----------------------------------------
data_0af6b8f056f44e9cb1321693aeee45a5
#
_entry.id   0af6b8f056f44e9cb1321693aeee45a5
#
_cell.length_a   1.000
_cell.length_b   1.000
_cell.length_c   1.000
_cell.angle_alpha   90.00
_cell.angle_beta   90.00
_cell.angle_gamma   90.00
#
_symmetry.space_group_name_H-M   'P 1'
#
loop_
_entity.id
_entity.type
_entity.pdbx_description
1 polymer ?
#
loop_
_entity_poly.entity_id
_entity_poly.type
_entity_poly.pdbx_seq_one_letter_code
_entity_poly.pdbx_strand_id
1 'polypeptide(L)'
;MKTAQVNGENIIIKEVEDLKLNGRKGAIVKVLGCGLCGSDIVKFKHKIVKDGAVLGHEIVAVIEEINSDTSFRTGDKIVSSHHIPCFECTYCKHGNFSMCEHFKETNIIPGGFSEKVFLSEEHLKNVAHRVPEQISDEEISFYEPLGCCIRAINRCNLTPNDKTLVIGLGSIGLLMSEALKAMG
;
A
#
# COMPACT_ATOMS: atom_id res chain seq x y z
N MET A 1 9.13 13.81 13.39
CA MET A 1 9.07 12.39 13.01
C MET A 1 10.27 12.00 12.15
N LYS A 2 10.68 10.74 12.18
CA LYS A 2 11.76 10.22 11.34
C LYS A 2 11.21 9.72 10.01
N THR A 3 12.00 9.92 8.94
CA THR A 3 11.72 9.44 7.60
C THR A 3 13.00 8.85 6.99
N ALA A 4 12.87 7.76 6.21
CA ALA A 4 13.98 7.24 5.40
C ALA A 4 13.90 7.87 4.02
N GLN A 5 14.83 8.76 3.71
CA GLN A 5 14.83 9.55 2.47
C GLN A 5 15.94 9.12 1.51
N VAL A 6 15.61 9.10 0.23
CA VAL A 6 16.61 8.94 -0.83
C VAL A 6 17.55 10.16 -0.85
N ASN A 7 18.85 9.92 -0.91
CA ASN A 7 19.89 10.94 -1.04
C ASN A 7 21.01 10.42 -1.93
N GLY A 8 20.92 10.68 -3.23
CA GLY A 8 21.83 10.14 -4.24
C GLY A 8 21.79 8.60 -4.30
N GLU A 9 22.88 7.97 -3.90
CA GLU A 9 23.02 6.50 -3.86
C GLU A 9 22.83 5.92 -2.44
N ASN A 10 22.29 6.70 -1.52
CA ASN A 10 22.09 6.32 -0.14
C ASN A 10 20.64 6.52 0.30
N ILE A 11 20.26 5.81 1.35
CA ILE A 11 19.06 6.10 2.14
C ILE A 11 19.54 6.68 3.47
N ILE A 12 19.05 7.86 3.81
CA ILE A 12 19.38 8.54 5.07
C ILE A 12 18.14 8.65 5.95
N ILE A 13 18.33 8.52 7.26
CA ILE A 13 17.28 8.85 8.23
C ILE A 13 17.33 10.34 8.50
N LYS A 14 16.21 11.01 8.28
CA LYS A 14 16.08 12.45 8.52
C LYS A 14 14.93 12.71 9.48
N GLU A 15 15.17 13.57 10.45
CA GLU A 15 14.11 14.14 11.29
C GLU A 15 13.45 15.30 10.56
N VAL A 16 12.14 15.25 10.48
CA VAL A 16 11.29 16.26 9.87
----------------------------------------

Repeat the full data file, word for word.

data_0af6b8f056f44e9cb1321693aeee45a5
#
_entry.id   0af6b8f056f44e9cb1321693aeee45a5
#
_cell.length_a   1.000
_cell.length_b   1.000
_cell.length_c   1.000
_cell.angle_alpha   90.00
_cell.angle_beta   90.00
_cell.angle_gamma   90.00
#
_symmetry.space_group_name_H-M   'P 1'
#
loop_
_entity.id
_entity.type
_entity.pdbx_description
1 polymer ?
#
loop_
_entity_poly.entity_id
_entity_poly.type
_entity_poly.pdbx_seq_one_letter_code
_entity_poly.pdbx_strand_id
1 'polypeptide(L)'
;MKTAQVNGENIIIKEVEDLKLNGRKGAIVKVLGCGLCGSDIVKFKHKIVKDGAVLGHEIVAVIEEINSDTSFRTGDKIVSSHHIPCFECTYCKHGNFSMCEHFKETNIIPGGFSEKVFLSEEHLKNVAHRVPEQISDEEISFYEPLGCCIRAINRCNLTPNDKTLVIGLGSIGLLMSEALKAMG
;
A
#
# COMPACT_ATOMS: atom_id res chain seq x y z
N MET A 1 9.13 13.81 13.39
CA MET A 1 9.07 12.39 13.01
C MET A 1 10.27 12.00 12.15
N LYS A 2 10.68 10.74 12.18
CA LYS A 2 11.76 10.22 11.34
C LYS A 2 11.21 9.72 10.01
N THR A 3 12.00 9.92 8.94
CA THR A 3 11.72 9.44 7.60
C THR A 3 13.00 8.85 6.99
N ALA A 4 12.87 7.76 6.21
CA ALA A 4 13.98 7.24 5.40
C ALA A 4 13.90 7.87 4.02
N GLN A 5 14.83 8.76 3.71
CA GLN A 5 14.83 9.55 2.47
C GLN A 5 15.94 9.12 1.51
N VAL A 6 15.61 9.10 0.23
CA VAL A 6 16.61 8.94 -0.83
C VAL A 6 17.55 10.16 -0.85
N ASN A 7 18.85 9.92 -0.91
CA ASN A 7 19.89 10.94 -1.04
C ASN A 7 21.01 10.42 -1.93
N GLY A 8 20.92 10.68 -3.23
CA GLY A 8 21.83 10.14 -4.24
C GLY A 8 21.79 8.60 -4.30
N GLU A 9 22.88 7.97 -3.90
CA GLU A 9 23.02 6.50 -3.86
C GLU A 9 22.83 5.92 -2.44
N ASN A 10 22.29 6.70 -1.52
CA ASN A 10 22.09 6.32 -0.14
C ASN A 10 20.64 6.52 0.30
N ILE A 11 20.26 5.81 1.35
CA ILE A 11 19.06 6.10 2.14
C ILE A 11 19.54 6.68 3.47
N ILE A 12 19.05 7.86 3.81
CA ILE A 12 19.38 8.54 5.07
C ILE A 12 18.14 8.65 5.95
N ILE A 13 18.33 8.52 7.26
CA ILE A 13 17.28 8.85 8.23
C ILE A 13 17.33 10.34 8.50
N LYS A 14 16.21 11.01 8.28
CA LYS A 14 16.08 12.45 8.52
C LYS A 14 14.93 12.71 9.48
N GLU A 15 15.17 13.57 10.45
CA GLU A 15 14.11 14.14 11.29
C GLU A 15 13.45 15.30 10.56
N VAL A 16 12.14 15.25 10.48
CA VAL A 16 11.29 16.26 9.87